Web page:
Writing for a Drama Series: “Felina,” Vince Gilligan
Directing for a Drama Series: “Felina,” Vince Gilligan
Writing for a Drama Series: “Ozymandias,” Moira Walley-Beckett
In creating the series finale of “Breaking Bad,” no one scene sticks out to creator Vince Gilligan as either most rewarding or challenging. “The whole thing was difficult,” admits the creator. “Breaking it was tough because we wanted to come up with a fitting ending that would satisfy the fans, which is a more fundamental feeling than happiness. It was just figuring it out as a whole that made me scared and lose a lot of sleep.”
Gilligan won’t, however, lose any shuteye if he doesn’t pick up the award for writing — especially if it goes to his colleague Walley-Beckett. “I think that Moira wrote our single best episode,” he says. Although the episode centers around the death of Hank — the moment, Walley-Beckett says, the entire show had been building up to — the scene Walley-Beckett struggled with most was not the demise of Walt’s brother-in-law.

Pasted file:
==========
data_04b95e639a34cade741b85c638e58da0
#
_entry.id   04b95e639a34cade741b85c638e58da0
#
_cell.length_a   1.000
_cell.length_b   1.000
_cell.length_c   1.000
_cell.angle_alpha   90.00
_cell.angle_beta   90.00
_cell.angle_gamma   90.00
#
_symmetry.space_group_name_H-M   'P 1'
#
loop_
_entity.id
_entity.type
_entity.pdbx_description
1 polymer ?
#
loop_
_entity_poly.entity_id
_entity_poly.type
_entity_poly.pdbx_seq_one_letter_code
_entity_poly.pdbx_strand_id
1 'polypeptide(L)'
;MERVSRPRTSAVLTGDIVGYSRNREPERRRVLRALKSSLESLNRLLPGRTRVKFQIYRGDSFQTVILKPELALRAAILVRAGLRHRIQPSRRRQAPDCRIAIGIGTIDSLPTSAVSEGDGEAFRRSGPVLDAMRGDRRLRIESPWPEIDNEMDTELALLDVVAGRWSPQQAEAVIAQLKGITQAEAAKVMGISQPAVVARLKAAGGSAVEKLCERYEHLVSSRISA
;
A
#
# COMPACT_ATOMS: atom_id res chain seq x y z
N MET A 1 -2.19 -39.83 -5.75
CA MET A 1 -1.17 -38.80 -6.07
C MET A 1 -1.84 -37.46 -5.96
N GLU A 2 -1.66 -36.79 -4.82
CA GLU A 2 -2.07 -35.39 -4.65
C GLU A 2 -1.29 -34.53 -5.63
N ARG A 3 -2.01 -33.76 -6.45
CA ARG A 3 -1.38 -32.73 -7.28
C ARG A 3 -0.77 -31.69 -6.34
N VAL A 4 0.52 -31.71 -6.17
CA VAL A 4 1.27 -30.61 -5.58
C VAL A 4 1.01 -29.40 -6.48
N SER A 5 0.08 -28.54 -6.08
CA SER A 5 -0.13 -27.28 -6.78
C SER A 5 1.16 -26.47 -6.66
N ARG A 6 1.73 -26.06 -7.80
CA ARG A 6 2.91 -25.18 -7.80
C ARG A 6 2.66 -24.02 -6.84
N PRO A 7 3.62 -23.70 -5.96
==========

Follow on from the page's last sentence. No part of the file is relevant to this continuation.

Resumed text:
“For me, the biggest challenge was crafting the phone-call scene between Walt and Skyler,” Walley-Beckett says. “It’s so complicated, because it appears to be one thing and turns out to be something else. And the characters have to ‘act.’ Walt has to appear to be this vile, heinous monster in order to save Skyler. And Skyler is distraught and furious but over the course of a very short conversation has to come to awareness that her husband, who she now reviles, doesn’t mean these heinous things in any way other than to save her. It’s a really complicated Rubik’s Cube of a scene. There was a great debate over whether he could call her a ‘stupid bitch,’ because it was so out of character. He’d never spoken that way to her in his life. And then we realized: that would be a tell. That would be the turning point for her.”
— Carita Rizzo